Bloomingdale Assault Survivor in Lakeland for TheraSuit Program

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LAKELAND | Every muscle in the slender 21-year-old woman's body fought for survival, some to regain functions they lost almost four years ago, the stronger ones grudgingly learning to stop trying to assume command.

Her head was encased in a blue canvas head and neck guard. Bungee cords attached to plastic hooks connected the headgear to a vest, pants, knee coverings and reinforced shoes.

All are part of a TheraSuit, a covering designed in Europe and fashioned after suits worn by early cosmonauts to offset the damage weightlessness could cause to their bones.

In her case, it's the muscles that aren't working right.

She lost control of her body in late April 2008 when a vicious attack outside the Bloomingdale Regional Library in East Hillsborough County left her unable to see, walk, talk or feed herself.

She's known now as the Bloomingdale Library Survivor.

Through donations, her family was able to bring her to Lakeland for the specialized TheraSuit program.

Physical therapists at Pediatric Therapy Services in Lakeland have fastened the suit around her five days a week since Oct. 24. It connects the varied parts of her body, from head to toe, that don't communicate with each other anymore. It encourages them to work together as the therapists take her through a series of stretches, positions and muscle exercises.

"It's to give her a sense of what her body is, to start at the top and hold it all together," said Denise Kilburn, physical therapist and co-owner of Pediatric Therapy Services.

"She's not just making muscles stronger," Kilburn said. "She's learning control. She's learning how to tell her body what to do instead of it telling her."

Her family, currently battling Medicaid for help with her ongoing, less-concentrated physical therapy, already is concentrating on how to find $5,000 for another three-week session early next year. Since she turned 21 in April and left Children's Medical Services for Medicaid, getting therapy for her has been more difficult.
 
Her mother celebrates every small victory her daughter has the same way she did when the young woman was a baby.

It's just taking far longer this time with no certainty of the final outcome.

"When you have a baby, turn around and the baby is turning herself over," she said softly as she watched her daughter focus intently on the therapists moving her arms, hands, legs and total body.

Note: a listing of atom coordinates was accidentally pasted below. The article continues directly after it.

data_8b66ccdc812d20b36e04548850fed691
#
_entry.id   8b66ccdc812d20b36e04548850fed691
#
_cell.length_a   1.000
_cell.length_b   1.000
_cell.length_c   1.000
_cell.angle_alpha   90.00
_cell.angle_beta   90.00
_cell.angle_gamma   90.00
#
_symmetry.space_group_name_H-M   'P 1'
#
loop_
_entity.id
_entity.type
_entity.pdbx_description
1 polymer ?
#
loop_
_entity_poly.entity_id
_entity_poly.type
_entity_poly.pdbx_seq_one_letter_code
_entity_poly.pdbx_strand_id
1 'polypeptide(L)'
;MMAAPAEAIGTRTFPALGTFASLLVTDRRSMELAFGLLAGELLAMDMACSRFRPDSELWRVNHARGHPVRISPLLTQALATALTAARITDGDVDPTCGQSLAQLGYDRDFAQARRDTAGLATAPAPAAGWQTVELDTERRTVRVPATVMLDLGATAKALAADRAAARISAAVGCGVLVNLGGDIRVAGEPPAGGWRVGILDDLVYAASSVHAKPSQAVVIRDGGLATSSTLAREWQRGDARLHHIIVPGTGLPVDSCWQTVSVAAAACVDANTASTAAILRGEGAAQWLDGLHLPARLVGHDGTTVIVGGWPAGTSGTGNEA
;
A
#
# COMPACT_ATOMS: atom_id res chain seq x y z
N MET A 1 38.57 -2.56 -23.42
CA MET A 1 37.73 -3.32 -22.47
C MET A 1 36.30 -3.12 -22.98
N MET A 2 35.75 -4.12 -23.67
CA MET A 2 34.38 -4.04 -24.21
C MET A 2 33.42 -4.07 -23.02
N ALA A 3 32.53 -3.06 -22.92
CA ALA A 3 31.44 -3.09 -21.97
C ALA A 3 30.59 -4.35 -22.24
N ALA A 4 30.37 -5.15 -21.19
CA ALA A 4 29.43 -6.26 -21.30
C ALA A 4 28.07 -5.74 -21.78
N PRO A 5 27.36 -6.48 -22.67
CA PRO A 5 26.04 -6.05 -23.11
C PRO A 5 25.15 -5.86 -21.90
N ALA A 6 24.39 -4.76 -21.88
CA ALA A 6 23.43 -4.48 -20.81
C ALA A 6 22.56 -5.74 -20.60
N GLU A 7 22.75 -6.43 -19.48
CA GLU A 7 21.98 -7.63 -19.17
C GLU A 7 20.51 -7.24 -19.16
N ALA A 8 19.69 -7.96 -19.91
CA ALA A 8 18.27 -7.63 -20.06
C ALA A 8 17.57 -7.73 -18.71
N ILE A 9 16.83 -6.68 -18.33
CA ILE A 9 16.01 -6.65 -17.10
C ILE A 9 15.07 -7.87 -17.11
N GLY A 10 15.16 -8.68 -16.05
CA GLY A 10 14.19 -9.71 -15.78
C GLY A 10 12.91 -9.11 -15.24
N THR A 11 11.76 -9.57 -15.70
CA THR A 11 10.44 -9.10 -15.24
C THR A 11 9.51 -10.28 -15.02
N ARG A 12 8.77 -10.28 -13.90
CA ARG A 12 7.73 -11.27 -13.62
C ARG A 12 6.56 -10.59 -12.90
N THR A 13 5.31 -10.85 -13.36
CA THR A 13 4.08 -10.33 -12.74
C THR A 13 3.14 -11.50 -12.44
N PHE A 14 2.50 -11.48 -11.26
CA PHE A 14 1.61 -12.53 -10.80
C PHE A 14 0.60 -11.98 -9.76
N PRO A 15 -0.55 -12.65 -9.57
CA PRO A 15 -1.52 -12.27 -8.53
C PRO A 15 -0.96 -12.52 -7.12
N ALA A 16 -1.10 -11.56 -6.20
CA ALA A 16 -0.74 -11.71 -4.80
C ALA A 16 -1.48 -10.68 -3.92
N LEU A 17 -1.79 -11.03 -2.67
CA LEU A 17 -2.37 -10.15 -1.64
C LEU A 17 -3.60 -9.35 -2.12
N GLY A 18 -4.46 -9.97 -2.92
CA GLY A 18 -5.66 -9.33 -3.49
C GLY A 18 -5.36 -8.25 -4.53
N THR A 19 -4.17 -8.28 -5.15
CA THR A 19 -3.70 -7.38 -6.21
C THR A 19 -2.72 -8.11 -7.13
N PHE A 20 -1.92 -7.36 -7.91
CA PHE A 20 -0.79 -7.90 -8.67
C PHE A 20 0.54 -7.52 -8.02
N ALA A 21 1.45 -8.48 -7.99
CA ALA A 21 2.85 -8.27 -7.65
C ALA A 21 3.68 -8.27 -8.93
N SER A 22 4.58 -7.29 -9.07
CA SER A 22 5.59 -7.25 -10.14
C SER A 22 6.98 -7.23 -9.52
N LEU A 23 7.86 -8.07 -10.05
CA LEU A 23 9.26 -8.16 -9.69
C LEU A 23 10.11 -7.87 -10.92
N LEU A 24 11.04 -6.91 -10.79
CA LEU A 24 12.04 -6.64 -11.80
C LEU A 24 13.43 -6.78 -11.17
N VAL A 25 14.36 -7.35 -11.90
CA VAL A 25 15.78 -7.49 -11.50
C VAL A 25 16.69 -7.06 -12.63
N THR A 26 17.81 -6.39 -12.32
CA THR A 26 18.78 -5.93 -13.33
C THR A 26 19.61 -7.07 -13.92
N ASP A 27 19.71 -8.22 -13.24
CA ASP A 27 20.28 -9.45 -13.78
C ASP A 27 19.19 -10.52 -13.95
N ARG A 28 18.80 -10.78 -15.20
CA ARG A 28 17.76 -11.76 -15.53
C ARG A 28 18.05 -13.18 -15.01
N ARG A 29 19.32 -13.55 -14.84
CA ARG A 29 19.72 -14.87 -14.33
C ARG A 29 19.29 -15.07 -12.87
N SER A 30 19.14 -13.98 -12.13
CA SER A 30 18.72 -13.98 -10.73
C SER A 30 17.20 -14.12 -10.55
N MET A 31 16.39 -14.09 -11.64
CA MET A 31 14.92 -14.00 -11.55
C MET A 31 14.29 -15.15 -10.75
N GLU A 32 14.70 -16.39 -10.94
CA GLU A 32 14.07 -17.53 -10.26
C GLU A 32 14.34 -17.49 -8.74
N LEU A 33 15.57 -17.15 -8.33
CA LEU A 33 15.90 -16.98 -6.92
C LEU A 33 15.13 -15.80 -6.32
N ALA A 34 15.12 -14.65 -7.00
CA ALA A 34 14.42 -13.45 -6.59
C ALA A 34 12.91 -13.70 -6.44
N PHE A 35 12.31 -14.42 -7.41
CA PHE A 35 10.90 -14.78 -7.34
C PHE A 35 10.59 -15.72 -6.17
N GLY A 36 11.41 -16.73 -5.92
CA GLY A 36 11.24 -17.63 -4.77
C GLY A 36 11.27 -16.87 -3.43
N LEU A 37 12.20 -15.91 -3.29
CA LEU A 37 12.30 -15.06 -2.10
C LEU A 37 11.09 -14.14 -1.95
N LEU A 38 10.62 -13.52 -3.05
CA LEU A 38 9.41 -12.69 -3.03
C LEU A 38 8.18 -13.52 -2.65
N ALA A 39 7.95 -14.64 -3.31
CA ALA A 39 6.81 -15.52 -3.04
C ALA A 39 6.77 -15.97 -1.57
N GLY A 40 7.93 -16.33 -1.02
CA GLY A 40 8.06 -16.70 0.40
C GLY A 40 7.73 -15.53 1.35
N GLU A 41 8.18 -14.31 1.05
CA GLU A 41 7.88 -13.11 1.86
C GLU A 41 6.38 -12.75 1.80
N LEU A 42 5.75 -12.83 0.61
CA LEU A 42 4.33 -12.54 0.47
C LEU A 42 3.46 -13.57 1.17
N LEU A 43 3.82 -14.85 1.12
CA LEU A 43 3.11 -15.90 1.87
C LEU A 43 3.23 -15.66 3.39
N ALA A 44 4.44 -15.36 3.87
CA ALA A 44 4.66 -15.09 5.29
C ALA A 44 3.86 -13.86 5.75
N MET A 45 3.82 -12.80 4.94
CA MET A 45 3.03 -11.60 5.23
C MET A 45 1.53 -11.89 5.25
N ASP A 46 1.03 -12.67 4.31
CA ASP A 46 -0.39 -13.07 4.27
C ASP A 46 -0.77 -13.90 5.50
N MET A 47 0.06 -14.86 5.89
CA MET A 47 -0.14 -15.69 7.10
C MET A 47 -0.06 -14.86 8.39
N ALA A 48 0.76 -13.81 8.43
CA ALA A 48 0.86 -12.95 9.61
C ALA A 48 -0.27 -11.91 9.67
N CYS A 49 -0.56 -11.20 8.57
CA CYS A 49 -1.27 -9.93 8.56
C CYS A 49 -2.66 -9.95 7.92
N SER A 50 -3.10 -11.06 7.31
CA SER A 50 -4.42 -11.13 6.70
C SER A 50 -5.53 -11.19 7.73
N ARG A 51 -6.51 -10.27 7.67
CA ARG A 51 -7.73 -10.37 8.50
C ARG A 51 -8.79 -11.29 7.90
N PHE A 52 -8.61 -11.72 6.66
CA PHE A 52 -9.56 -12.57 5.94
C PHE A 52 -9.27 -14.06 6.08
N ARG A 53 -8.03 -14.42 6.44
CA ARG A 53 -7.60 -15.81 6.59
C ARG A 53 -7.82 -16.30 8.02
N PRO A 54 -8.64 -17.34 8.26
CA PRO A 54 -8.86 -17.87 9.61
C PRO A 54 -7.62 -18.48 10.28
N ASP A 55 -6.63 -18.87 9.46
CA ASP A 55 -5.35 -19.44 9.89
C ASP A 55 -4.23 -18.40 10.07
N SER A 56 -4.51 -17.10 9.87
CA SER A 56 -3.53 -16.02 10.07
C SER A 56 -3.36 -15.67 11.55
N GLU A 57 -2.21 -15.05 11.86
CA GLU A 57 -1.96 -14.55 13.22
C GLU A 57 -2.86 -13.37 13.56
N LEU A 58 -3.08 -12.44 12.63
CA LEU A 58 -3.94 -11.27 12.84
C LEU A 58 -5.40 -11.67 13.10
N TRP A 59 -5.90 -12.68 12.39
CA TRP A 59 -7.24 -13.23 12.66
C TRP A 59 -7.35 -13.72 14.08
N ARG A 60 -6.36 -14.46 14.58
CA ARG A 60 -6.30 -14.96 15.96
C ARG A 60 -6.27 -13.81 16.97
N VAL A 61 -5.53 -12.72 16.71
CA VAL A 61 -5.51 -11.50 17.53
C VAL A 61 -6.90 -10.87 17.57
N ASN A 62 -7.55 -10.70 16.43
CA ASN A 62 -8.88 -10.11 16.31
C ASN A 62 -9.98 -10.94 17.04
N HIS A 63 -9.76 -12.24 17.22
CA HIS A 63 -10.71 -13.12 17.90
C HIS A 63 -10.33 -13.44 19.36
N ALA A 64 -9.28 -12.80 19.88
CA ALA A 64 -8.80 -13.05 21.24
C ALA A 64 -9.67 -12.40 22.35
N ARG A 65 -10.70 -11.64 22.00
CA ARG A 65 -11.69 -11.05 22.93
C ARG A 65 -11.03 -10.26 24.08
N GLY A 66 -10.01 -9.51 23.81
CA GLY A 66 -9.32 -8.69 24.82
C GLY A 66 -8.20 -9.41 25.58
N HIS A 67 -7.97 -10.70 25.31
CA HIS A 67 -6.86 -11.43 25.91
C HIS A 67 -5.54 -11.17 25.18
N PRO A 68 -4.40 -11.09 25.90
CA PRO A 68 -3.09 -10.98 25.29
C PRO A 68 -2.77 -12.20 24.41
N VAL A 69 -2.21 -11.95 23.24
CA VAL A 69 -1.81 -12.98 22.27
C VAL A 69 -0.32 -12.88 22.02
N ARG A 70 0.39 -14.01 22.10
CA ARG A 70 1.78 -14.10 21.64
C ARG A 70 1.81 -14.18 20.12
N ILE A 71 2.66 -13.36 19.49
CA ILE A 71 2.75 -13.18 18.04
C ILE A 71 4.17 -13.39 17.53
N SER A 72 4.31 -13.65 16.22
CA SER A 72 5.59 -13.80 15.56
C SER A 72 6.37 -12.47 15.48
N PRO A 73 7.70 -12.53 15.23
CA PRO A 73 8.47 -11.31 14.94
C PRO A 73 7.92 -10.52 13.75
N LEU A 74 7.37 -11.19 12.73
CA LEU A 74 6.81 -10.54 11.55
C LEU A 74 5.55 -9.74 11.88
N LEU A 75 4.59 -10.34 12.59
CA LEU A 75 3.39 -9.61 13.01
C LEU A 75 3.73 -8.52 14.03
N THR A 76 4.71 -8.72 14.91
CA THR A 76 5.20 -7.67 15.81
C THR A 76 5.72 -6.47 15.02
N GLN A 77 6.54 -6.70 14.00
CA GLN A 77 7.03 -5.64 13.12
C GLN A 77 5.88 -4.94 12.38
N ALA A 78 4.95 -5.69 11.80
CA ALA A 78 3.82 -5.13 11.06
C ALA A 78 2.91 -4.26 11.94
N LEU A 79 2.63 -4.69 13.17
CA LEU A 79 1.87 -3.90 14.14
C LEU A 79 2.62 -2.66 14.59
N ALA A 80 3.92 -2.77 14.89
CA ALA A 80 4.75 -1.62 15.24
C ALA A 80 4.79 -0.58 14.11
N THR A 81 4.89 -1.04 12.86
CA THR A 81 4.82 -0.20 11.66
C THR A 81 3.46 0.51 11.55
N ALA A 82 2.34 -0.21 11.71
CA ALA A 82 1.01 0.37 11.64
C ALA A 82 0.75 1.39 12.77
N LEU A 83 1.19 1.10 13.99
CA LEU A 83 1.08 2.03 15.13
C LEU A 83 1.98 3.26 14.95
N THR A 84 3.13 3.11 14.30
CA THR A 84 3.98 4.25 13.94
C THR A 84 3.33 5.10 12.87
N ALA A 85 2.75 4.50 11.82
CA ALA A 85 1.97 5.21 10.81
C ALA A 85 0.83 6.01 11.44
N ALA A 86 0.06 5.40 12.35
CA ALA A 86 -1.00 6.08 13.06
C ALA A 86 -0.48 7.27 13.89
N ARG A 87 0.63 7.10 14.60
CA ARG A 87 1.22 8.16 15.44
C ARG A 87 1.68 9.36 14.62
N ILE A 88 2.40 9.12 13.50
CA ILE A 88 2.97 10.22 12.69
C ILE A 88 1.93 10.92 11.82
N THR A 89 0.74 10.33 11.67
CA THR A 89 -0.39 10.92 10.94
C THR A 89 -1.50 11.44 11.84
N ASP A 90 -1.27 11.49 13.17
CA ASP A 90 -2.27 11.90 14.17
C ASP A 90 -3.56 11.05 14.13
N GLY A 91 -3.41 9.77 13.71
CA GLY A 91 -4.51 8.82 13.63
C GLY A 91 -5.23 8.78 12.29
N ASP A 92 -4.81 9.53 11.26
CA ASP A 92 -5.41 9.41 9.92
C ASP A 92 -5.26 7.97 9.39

"Turn around, the baby holds up her head. It's taken her three years to hold up her head (now). It's like baby steps."

TheraSuit, which her daughter had once before at All Children's Hospital in St. Petersburg, is a "godsend," the mother said.

The family has begun paying for some physical therapy assistance on their own. Medicaid does still pay for at-home care.

With TheraSuit and regular therapy combined, her mother said, her daughter can progress more quickly.

The Bloomingdale Library Survivor's good friend, Priscilla Viera, made deep sounds on a large drum Tuesday during therapy for the young woman she's known since they were high school sophomores in Tampa. The news media were invited to watch her therapy. Outside the clinic, Viera smiled as she talked about their friendship; recalling the movies, game nights and work experiences they shared before the attack.

Her friend was 18, anticipating attending the University of Florida on a full scholarship, when she was attacked. She was returning a book to the library after getting off work.

Her attacker was convicted and sentenced to 65 years in prison.

"She was funny," Viera said of her friend. "She was always really positive. She was the one to make everybody feel better if they had a bad day."

 Viera now does what she can to make her friend feel connected to the life she lost by talking to her, sharing thoughts, YouTube videos and any other medium she can.
 

Viera and others who are with the Bloomingdale Survivor regularly think she can see shadows and maybe faint images.

They can tell if she likes something or if she doesn't. She communicates through widening her eyes, smiling and clenching her fists.

"I've seen her come a long way," said Ashley Waring, her caregiver for three years.

From being "basically bedridden" and resisting getting up because it hurt too much, Waring said, the young woman now is eager to get out of bed and go to therapy.

Kilburn praised her courage and spirit, saying she tries to do "everything that's asked of her within the abilities of her body."

She smiled and laughed several times during the three-hour session, although groaning at other times, but her biggest smile came once the grueling therapy ended.

Her long black hair, braided with beads, swung loose as Waring fed her through a feeding tube and positioned her in a heavy wheelchair for the ride back home.

Her head rested against a large headrest, although she made an effort to bring it down and turn her eyes toward the sounds of people talking. Small pink pillows cushioned her elbows and a small, stuffed white bear was at her side.

The attack came days after her 18th birthday, her mother said.

Instead of grieving, they celebrate her survival as a second birthday given by God.

Their pastor comes to her daughter's birthday parties, she said, and says a prayer for her continued healing.

"Maybe next time, she'll be standing on her walker when he says it," her mother said.

To donate funds for the family, checks can be taken to SunTrust Bank locations, payable to Bloomingdale Library Assault Victim Trust or mailed to The Bank of Tampa, Trust Department, 601 Bayshore Blvd, Suite 830, Tampa, FL. 33606.

[ Robin Williams Adams can be reached atrobin.adams@theledger.com or 863-802-7558. Read her blog at robinsrx.blogs.theledger.com. Follow on Twitter @ledgerROBIN. ]

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